Friday, 4 May 2018


The Inequality, Culture and Difference research seminar series presents: Imperialism at Sea: the spatial login of empire aboard the nineteenth-century colonial steamship Dr Jonathan Stafford Wednesday 15th November, 1-2pm, MAE101 – all welcome!

ABSTRACT: In 1842, the Peninsular and Oriental Steam Navigation Company, or P&O, inaugurated the first regular steamship service to India and the Far East via Egypt. Using texts produced by the passengers who undertook the voyage East on what became known as the Overland Route, this paper will explore the colonial steamer as a distinctive cultural sphere, considering the spatial and social practices which developed aboard ship while in transit. Scrutinising the colonial steamship affords the opportunity to investigate a space which was neither imperial centre nor periphery, but which in acting as a link between the two, set up a transient microcosm. These ships can be seen as exemplary environments of nineteenth-century imperialism, both negotiating global space and also simultaneously refiguring imperial social practices in their own space.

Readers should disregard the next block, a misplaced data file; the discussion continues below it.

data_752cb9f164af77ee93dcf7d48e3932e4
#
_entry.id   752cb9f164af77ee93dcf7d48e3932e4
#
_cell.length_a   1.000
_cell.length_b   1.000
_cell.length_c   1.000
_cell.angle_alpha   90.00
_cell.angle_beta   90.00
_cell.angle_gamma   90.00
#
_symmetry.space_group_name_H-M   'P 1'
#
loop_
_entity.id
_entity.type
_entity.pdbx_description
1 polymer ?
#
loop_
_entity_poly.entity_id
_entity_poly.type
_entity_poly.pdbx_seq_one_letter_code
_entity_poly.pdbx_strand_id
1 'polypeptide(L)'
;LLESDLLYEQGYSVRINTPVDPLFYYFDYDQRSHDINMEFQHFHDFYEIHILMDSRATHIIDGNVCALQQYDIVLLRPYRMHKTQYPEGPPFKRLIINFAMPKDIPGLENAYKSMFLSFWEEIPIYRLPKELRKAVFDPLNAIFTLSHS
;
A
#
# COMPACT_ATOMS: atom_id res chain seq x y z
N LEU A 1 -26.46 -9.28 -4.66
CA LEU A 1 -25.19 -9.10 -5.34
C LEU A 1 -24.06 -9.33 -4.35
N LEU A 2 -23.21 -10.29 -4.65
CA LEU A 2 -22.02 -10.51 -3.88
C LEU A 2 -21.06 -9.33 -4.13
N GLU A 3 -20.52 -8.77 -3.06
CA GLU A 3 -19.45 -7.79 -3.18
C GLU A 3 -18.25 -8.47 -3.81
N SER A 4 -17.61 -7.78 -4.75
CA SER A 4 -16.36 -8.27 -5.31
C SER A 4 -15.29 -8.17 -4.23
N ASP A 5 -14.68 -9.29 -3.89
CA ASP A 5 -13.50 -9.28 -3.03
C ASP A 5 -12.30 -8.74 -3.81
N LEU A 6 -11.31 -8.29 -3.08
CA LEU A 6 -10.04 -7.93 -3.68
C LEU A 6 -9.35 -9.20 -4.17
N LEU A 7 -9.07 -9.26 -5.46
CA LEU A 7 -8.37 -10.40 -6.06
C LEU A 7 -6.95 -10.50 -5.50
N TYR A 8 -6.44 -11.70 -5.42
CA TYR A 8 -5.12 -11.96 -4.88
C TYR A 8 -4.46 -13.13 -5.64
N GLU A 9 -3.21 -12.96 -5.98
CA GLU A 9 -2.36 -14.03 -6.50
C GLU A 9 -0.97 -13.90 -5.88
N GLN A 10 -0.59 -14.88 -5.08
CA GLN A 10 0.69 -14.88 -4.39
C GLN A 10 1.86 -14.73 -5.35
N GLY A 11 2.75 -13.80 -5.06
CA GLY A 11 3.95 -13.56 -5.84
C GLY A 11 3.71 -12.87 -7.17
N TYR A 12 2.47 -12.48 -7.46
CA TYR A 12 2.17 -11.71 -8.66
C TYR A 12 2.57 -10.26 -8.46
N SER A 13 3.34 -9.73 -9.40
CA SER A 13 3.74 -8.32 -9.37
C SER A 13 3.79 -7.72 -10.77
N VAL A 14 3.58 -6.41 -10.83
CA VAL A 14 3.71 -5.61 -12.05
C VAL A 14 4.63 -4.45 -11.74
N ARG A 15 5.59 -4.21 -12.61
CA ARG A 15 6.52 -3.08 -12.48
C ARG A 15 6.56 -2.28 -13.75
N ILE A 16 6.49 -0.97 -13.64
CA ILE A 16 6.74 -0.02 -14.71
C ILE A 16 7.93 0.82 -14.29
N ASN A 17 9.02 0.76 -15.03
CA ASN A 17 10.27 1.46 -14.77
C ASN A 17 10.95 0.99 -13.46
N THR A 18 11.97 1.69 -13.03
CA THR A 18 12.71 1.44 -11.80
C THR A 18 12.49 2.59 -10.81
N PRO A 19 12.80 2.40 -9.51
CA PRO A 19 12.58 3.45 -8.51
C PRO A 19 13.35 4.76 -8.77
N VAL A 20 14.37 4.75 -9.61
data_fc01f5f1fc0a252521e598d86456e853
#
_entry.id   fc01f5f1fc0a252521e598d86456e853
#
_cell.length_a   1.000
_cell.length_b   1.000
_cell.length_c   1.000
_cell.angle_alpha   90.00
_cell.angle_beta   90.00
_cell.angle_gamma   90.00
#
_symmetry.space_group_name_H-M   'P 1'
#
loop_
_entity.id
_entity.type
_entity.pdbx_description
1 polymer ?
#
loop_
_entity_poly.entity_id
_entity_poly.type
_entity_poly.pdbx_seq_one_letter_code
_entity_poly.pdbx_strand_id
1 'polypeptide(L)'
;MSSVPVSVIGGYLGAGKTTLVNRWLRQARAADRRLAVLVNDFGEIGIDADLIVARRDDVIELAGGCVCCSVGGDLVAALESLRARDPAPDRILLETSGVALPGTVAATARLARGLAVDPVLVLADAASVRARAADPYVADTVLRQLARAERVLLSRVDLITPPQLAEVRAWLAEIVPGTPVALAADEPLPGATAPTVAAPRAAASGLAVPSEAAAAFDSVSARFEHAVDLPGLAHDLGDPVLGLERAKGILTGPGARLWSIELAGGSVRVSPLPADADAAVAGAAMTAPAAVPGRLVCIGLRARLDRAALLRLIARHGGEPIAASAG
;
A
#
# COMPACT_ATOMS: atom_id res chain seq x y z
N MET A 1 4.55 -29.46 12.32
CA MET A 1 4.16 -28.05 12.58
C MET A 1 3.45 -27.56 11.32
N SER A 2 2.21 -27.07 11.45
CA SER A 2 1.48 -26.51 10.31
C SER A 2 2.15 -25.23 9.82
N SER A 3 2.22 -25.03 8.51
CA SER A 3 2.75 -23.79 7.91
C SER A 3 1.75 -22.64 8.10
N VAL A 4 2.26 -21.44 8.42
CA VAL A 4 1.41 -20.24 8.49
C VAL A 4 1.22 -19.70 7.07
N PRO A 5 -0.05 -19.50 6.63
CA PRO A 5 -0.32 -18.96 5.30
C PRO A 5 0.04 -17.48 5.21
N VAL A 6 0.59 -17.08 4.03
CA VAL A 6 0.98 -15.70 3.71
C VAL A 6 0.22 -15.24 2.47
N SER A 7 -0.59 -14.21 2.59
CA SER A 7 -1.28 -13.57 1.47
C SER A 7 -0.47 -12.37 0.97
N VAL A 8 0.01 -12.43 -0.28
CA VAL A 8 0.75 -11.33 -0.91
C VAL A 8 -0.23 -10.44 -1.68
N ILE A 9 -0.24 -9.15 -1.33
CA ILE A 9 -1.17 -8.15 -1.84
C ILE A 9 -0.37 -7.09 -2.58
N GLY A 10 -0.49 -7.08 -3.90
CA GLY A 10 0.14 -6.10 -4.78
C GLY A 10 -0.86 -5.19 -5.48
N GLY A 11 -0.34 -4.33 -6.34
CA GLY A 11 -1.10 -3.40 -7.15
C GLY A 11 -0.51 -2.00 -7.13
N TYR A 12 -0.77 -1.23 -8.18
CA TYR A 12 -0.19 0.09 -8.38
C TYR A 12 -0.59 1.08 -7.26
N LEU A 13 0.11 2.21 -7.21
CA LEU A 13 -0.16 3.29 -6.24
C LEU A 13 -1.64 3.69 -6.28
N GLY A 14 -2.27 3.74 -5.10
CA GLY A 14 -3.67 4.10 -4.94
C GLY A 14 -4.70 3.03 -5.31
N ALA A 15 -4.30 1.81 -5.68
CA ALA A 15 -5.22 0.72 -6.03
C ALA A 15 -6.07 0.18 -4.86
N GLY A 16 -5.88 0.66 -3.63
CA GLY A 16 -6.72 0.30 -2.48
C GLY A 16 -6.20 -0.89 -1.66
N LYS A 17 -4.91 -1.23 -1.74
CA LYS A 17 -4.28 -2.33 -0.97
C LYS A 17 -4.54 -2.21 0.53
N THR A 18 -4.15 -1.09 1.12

Demarcated and objectified according to the complexities of class, race, gender and labour, the steamship exhibited in microcosm the logic of imperialism. During passage, a temporary community came into being which exemplified the contradictions at the heart of the imperial project, expressed in the way in which the movement of bodies through space was organised. The consequences of a departure from sail power gave rise not simply to a transitional society at sea on a new scale and at a greater velocity, but facilitated structural change which allowed for a new kind of specifically modern, idiosyncratically imperial environment, in which passengers – and the subaltern workers whose labour made the steamer’s unprecedented mobility possible – reinforced and recoded aspects of control through performative instances of imperialism.

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